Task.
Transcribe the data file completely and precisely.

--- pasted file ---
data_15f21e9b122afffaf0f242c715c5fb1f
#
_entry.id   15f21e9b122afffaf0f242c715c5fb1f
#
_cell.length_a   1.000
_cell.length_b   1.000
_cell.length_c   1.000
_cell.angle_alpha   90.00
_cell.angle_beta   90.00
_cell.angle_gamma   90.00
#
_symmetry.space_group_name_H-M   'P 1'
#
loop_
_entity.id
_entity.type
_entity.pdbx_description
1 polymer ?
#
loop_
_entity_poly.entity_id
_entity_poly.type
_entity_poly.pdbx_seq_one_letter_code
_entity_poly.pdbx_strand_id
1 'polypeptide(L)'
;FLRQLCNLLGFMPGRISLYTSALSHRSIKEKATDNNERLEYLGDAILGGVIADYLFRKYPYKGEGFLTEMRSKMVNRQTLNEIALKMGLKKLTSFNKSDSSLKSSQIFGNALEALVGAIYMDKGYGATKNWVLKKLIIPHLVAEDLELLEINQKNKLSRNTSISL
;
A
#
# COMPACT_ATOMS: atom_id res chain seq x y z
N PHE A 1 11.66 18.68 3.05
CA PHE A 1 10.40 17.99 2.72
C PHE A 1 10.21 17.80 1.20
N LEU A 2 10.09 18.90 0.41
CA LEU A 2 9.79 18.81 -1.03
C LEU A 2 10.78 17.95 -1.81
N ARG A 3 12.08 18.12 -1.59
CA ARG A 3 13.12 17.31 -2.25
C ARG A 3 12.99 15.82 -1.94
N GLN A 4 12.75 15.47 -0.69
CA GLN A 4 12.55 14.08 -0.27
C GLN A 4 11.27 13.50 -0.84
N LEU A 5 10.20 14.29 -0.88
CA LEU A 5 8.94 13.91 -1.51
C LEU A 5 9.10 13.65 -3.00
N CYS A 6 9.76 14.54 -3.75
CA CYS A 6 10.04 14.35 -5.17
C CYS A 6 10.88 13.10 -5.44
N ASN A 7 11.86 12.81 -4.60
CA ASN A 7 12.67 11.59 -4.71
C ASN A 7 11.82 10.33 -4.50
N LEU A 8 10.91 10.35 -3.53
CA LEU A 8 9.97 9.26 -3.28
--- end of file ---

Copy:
data_15f21e9b122afffaf0f242c715c5fb1f
#
_entry.id   15f21e9b122afffaf0f242c715c5fb1f
#
_cell.length_a   1.000
_cell.length_b   1.000
_cell.length_c   1.000
_cell.angle_alpha   90.00
_cell.angle_beta   90.00
_cell.angle_gamma   90.00
#
_symmetry.space_group_name_H-M   'P 1'
#
loop_
_entity.id
_entity.type
_entity.pdbx_description
1 polymer ?
#
loop_
_entity_poly.entity_id
_entity_poly.type
_entity_poly.pdbx_seq_one_letter_code
_entity_poly.pdbx_strand_id
1 'polypeptide(L)'
;FLRQLCNLLGFMPGRISLYTSALSHRSIKEKATDNNERLEYLGDAILGGVIADYLFRKYPYKGEGFLTEMRSKMVNRQTLNEIALKMGLKKLTSFNKSDSSLKSSQIFGNALEALVGAIYMDKGYGATKNWVLKKLIIPHLVAEDLELLEINQKNKLSRNTSISL
;
A
#
# COMPACT_ATOMS: atom_id res chain seq x y z
N PHE A 1 11.66 18.68 3.05
CA PHE A 1 10.40 17.99 2.72
C PHE A 1 10.21 17.80 1.20
N LEU A 2 10.09 18.90 0.41
CA LEU A 2 9.79 18.81 -1.03
C LEU A 2 10.78 17.95 -1.81
N ARG A 3 12.08 18.12 -1.59
CA ARG A 3 13.12 17.31 -2.25
C ARG A 3 12.99 15.82 -1.94
N GLN A 4 12.75 15.47 -0.69
CA GLN A 4 12.55 14.08 -0.27
C GLN A 4 11.27 13.50 -0.84
N LEU A 5 10.20 14.29 -0.88
CA LEU A 5 8.94 13.91 -1.51
C LEU A 5 9.10 13.65 -3.00
N CYS A 6 9.76 14.54 -3.75
CA CYS A 6 10.04 14.35 -5.17
C CYS A 6 10.88 13.10 -5.44
N ASN A 7 11.86 12.81 -4.60
CA ASN A 7 12.67 11.59 -4.71
C ASN A 7 11.82 10.33 -4.50
N LEU A 8 10.91 10.35 -3.53
CA LEU A 8 9.97 9.26 -3.28